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BWI contract should move forward with Landover-based firm | READER COMMENTARY

Fraport USA, which currently manages concessions at BWI Thurgood Marshall Airport, may soon be replaced under a proposed contract expected to soon be brought to the Maryland Board of Public Works. File. (Paul W. Gillespie/Capital Gazette).

I was disappointed to read the recent editorial in The Baltimore Sun encouraging the Maryland Board of Public Works to delay their decision in approving the award of a high-profile Baltimore-Washington International Thurgood Marshall contract to a local, minority-owned business (”Resolving disputed BWI contract should fall to Moore administration,” Dec. 1). The Maryland Department of Transportation has been very clear on their timeline for this procurement since it was advertised in the spring of this year. Nothing has been rushed through the system to benefit any bidder. On May 31, MDOT stated that it intended to recommend an award on Nov. 1 with the new contract start date on Jan. 1, 2023.

On Nov. 9, MDOT and the Maryland Aviation Administration recommended Landover-based New Market Development for the award of BWI’s concessions management contract. As a Marylander and member of their team and advocate for workforce development, I could not be happier to see a local, minority-owned firm recommended for this important contract.

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The airport’s recommendation for award, which must now be ratified by the Board of Public Works, is a triumph for diversity, equity and inclusion goals for the state. For too long and in too many corners of private-sector dealings, the inclusion of minority-owned firms has been controlled by the largest companies and subject only to their charitable impulses. I am encouraged to see MDOT and MAA “walk the walk” to support the agenda of our state leaders to provide meaningful and significant opportunities to small, local and minority-owned businesses.

State-controlled public spaces must provide economic opportunity for Marylanders and, where possible, in under-represented communities. New Market Development itself is made up of both and their plan for small and minority-owned firms is ambitious and unprecedented in the industry. Indeed, their stable of partners is comprised of who’s who in high-level minority-owned local firms. After an elaborate and thorough procurement process, MDOT now seeks BPW approval in order to advance New Market Development’s vision for small and minority-owned economic development worthy of Maryland’s ambitions and in keeping with our government leaders’ goals.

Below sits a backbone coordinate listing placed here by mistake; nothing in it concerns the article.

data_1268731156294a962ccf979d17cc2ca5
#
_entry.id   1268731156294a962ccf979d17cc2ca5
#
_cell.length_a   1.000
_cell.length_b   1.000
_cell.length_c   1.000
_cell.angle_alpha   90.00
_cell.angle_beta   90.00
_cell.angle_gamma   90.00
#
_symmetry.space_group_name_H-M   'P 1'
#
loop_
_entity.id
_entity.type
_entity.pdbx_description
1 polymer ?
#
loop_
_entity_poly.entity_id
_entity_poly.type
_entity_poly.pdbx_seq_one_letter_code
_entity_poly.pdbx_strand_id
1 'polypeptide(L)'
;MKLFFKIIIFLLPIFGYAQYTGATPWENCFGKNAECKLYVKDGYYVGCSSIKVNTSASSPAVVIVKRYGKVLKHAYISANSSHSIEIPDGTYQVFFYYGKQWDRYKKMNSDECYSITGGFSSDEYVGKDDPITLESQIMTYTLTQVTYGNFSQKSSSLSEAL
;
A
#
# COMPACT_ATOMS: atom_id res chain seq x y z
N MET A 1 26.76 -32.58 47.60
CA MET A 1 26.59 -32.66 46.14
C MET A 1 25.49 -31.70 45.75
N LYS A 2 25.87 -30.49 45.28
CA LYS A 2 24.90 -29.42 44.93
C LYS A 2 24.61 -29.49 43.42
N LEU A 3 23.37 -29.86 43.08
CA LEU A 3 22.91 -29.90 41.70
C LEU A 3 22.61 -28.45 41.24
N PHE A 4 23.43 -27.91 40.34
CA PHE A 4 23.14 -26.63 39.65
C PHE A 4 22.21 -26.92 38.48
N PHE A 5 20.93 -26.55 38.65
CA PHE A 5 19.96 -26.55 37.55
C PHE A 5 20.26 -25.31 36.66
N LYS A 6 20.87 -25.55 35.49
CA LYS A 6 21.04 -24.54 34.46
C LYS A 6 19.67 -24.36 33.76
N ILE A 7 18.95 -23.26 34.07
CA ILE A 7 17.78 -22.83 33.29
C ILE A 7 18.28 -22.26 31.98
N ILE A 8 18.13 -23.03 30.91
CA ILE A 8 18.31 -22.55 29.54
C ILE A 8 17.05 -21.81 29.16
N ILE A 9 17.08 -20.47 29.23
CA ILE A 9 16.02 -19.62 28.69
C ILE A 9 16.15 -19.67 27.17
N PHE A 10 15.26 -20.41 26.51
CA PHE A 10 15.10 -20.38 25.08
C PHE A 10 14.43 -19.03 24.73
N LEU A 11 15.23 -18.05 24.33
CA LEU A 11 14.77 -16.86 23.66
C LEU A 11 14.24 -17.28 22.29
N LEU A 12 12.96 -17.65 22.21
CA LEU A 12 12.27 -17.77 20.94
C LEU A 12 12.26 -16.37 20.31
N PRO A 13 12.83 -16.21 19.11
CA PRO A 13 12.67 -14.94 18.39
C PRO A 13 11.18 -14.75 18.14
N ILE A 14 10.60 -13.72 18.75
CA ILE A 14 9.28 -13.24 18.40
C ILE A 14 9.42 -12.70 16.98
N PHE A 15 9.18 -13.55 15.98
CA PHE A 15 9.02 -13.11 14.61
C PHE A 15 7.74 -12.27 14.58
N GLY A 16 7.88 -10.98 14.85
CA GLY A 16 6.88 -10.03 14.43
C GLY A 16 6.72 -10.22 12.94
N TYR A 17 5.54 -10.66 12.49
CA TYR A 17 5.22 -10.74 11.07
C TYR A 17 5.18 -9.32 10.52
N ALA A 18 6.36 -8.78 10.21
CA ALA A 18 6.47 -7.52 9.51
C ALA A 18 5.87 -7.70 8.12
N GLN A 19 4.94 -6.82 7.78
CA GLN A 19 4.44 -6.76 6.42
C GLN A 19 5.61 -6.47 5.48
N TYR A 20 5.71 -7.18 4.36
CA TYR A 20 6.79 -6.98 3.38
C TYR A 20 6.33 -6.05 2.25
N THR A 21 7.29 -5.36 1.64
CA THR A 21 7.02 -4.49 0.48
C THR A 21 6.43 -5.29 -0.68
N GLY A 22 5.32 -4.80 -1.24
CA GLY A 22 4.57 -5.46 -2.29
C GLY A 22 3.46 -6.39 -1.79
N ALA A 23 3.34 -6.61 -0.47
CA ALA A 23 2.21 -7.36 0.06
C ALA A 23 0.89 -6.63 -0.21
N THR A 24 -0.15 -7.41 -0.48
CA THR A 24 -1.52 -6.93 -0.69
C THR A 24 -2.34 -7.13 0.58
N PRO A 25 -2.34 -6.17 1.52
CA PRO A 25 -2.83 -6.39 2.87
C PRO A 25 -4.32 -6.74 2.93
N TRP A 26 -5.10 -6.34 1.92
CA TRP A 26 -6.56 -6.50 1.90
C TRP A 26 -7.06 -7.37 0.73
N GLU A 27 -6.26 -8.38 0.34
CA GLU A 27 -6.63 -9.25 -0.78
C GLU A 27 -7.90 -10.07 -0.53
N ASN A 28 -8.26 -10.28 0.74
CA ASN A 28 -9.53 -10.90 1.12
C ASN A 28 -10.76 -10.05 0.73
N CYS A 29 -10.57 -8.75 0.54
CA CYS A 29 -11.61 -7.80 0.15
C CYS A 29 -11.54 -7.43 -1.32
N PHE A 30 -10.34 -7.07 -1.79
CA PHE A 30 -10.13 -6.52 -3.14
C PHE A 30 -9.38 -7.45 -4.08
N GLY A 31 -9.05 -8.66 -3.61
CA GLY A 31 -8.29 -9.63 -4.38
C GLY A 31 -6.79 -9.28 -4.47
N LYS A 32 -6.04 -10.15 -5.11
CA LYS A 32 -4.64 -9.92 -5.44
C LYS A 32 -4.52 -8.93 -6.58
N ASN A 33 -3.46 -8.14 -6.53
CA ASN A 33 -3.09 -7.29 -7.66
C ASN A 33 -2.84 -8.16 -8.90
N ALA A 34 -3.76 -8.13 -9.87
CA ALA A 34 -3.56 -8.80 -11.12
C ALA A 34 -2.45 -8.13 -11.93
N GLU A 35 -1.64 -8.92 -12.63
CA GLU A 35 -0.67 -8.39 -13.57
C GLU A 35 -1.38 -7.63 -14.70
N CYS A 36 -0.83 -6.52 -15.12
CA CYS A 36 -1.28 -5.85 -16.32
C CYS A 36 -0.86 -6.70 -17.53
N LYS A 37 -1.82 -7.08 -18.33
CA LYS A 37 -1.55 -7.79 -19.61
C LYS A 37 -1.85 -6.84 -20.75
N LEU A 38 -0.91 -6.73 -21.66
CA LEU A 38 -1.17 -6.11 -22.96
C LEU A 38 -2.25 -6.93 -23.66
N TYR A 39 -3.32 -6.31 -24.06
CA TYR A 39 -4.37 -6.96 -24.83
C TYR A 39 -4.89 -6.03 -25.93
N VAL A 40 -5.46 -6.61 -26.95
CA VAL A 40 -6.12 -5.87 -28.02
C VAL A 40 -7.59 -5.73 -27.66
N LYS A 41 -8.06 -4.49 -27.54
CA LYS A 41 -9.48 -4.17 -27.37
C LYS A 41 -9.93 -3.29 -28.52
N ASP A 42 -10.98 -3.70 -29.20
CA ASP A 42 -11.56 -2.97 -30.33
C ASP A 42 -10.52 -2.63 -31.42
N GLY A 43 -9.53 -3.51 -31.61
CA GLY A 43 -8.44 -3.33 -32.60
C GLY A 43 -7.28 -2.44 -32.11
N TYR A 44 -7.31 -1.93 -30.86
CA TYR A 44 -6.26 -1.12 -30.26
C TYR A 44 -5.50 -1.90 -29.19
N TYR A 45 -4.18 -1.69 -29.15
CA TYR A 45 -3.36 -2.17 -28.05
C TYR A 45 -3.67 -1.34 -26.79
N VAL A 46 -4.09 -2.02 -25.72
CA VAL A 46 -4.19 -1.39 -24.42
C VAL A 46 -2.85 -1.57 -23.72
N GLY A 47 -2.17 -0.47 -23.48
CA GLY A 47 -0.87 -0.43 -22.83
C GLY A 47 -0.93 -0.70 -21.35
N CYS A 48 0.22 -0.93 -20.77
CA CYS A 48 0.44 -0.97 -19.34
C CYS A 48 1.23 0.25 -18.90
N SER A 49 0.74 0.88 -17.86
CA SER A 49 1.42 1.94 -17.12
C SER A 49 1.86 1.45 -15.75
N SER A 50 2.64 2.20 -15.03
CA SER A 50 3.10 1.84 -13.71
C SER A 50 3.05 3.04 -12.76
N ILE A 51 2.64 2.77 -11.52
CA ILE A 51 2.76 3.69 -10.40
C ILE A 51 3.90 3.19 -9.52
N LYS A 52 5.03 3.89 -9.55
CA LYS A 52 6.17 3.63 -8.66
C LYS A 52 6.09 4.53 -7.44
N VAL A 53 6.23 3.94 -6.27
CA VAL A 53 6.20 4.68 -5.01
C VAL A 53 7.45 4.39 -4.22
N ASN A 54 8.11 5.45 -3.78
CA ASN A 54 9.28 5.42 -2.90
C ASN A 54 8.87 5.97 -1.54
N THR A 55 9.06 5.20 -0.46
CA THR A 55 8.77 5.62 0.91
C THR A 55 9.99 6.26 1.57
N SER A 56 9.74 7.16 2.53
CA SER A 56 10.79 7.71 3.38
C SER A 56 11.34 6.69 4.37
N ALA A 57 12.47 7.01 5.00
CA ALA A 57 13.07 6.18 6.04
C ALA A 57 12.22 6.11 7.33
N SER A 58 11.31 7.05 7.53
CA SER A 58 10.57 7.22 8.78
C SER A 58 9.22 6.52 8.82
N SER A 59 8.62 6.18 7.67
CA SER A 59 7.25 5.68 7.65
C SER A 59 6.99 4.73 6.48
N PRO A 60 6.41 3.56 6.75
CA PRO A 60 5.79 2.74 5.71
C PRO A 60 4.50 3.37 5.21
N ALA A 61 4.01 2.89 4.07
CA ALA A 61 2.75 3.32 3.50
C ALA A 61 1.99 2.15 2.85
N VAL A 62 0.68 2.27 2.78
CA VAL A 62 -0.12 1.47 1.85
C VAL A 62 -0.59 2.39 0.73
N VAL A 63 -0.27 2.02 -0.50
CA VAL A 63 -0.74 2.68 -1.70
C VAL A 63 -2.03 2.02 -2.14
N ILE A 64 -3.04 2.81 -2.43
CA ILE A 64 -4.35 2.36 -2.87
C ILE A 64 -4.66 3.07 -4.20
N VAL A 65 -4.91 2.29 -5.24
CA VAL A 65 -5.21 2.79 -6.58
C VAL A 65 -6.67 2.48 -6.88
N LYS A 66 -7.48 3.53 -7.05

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During my earliest discussions with New Market Development President Major F. Riddick Jr. and his team, I was impressed by their vision for engaging with the community — not as a strategy for winning the contract, but as a moral business imperative. They were willing to come right into the community where I am located and explain their vision and really hear about the work my team is doing to offer opportunities in under-served communities. When you have an organization that has their capacity and experience but also the willingness to listen and work with you and collaborate, that’s really a fantastic thing.

I would also like to point out that MDOT and MAA have not compromised on experience or credentials in choosing New Market Development. Members of the New Market Development team have over a hundred years in this business and specifically more experience at BWI than any of the foreign-owned companies bidding for this contract.

In managing this procurement, MDOT and MAA have so far done the right thing. The selection of a highly-qualified, Maryland-based company, made up of industry leaders familiar with our state, our goal, and our communities is a victory that should be celebrated. Gov. Larry Hogan has been very vocal in his support of disadvantaged local businesses from the beginning of his service to the state. It is absolutely appropriate for his administration to finalize this contract before the end of his term. I hope the voting members of the Board of Public Works support the hard work done by the state agencies and approve their award recommendation without delay.

— Alvin C. Hathaway Sr., Baltimore

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